Another jump in Nigerian inflation, to 14.9% y/y in November, will probably be followed by elevated readings in the coming months. But as the headline rate peaks, probably in early 2021, we think that policymakers will resume their monetary easing cycle to support the economy.
Higher and higher
- Another jump in Nigerian inflation, to 14.9% y/y in November, is likely to be followed by elevated readings in the coming months. But as the headline rate peaks, probably in early 2021, we think that policymakers will resume their monetary easing cycle to support the economy.
- Figures released today showed that inflation in Nigeria rose from 14.2% y/y in October to 14.9% y/y in November, the highest since early 2018. (See Chart 1.) The outturn was above our estimate of 14.7% y/y although it was in line the Bloomberg consensus of 14.9% y/y.
- Food inflation jumped once again, from 17.3% y/y in October to 18.3% y/y in November, pushing up the headline rate. Heavy flooding in September and ongoing security problems probably disrupted the food supply chain. Imported food inflation edged higher too on the back of a two-step devaluation of the naira.
- The rise in price pressures was broad-based. Inflation picked up in other major price categories too. (See Table 1.) The administration’s steps to liberalise petrol prices filtered through to transport inflation, which increased from 12.1% y/y in October to 12.6% y/y in November. And an electricity tariff hike, implemented in November after some delay, seems to have driven up inflation in the housing and utilities category, to 11.0% y/y. Core inflation remained unchanged, at 11.1% y/y, last month.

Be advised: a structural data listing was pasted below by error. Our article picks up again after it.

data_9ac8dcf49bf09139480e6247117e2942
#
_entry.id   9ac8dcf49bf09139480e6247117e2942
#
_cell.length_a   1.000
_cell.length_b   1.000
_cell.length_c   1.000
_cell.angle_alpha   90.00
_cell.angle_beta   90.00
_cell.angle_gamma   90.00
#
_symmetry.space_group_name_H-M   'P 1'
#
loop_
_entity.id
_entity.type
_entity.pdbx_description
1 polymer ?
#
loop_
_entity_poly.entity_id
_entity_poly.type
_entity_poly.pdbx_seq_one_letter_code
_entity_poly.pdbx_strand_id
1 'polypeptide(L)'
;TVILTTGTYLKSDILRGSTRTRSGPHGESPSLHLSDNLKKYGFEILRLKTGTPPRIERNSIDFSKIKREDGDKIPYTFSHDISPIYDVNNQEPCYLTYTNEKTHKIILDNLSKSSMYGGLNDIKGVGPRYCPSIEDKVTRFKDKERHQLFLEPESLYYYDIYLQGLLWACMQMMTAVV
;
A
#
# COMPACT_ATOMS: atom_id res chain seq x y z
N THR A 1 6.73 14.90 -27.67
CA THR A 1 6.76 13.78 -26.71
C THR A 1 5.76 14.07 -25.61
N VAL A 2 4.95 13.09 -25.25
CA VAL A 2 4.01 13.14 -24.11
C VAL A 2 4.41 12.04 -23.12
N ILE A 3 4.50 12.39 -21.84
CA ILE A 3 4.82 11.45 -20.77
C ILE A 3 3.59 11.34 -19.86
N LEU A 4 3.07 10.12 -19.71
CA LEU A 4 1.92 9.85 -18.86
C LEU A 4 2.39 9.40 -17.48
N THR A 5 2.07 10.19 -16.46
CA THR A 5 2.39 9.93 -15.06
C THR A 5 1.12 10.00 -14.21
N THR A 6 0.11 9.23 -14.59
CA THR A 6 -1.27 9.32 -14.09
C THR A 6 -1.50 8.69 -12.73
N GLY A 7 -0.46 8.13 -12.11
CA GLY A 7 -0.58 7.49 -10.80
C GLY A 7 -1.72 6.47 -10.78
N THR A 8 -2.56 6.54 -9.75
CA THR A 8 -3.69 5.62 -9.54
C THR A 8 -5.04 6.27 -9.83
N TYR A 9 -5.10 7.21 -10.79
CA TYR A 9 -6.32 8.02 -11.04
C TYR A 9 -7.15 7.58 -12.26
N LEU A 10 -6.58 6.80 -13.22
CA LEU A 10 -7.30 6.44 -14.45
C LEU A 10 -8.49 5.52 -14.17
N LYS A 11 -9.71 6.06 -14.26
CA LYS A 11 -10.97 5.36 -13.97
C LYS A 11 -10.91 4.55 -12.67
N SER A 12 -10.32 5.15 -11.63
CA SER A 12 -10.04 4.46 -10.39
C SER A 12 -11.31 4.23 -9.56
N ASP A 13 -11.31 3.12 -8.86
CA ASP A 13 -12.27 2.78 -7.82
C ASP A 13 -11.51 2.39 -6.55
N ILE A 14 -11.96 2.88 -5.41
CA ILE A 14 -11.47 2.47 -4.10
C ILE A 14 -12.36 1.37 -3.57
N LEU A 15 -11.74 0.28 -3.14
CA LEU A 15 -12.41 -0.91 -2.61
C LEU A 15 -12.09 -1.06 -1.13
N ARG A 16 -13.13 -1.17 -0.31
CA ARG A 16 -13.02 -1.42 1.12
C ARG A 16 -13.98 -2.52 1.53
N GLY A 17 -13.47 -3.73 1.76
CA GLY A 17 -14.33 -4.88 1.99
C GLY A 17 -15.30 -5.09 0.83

- Looking ahead, inflation will probably remain high in the coming months. Food price pressures are likely to take some time to ease. And we think that the effects of currency weakness will be slow to unwind as well. But the headline rate should begin to drop back in early 2021.
- We expect that monetary easing will be resumed once inflation has peaked in order to lend more support to country’s economic recovery. Fears of a second wave of COVID-19 triggering tighter restrictions may weigh on activity, and prompt policymakers to deliver further rate cuts. We pencilled in a further 150bp of cuts in the benchmark rate, to 10.00%, early next year.
Chart 1: Consumer Prices & Key Policy Rate
Sources: Nigerian Bureau of Statistics, Central Bank of Nigeria, Capital Economics
Table 1: Nigeria Consumer Prices
Sources: Nigerian Bureau of Statistics. (*) Includes non-alcoholic beverages
Virág Fórizs, Africa Economist, firstname.lastname@example.org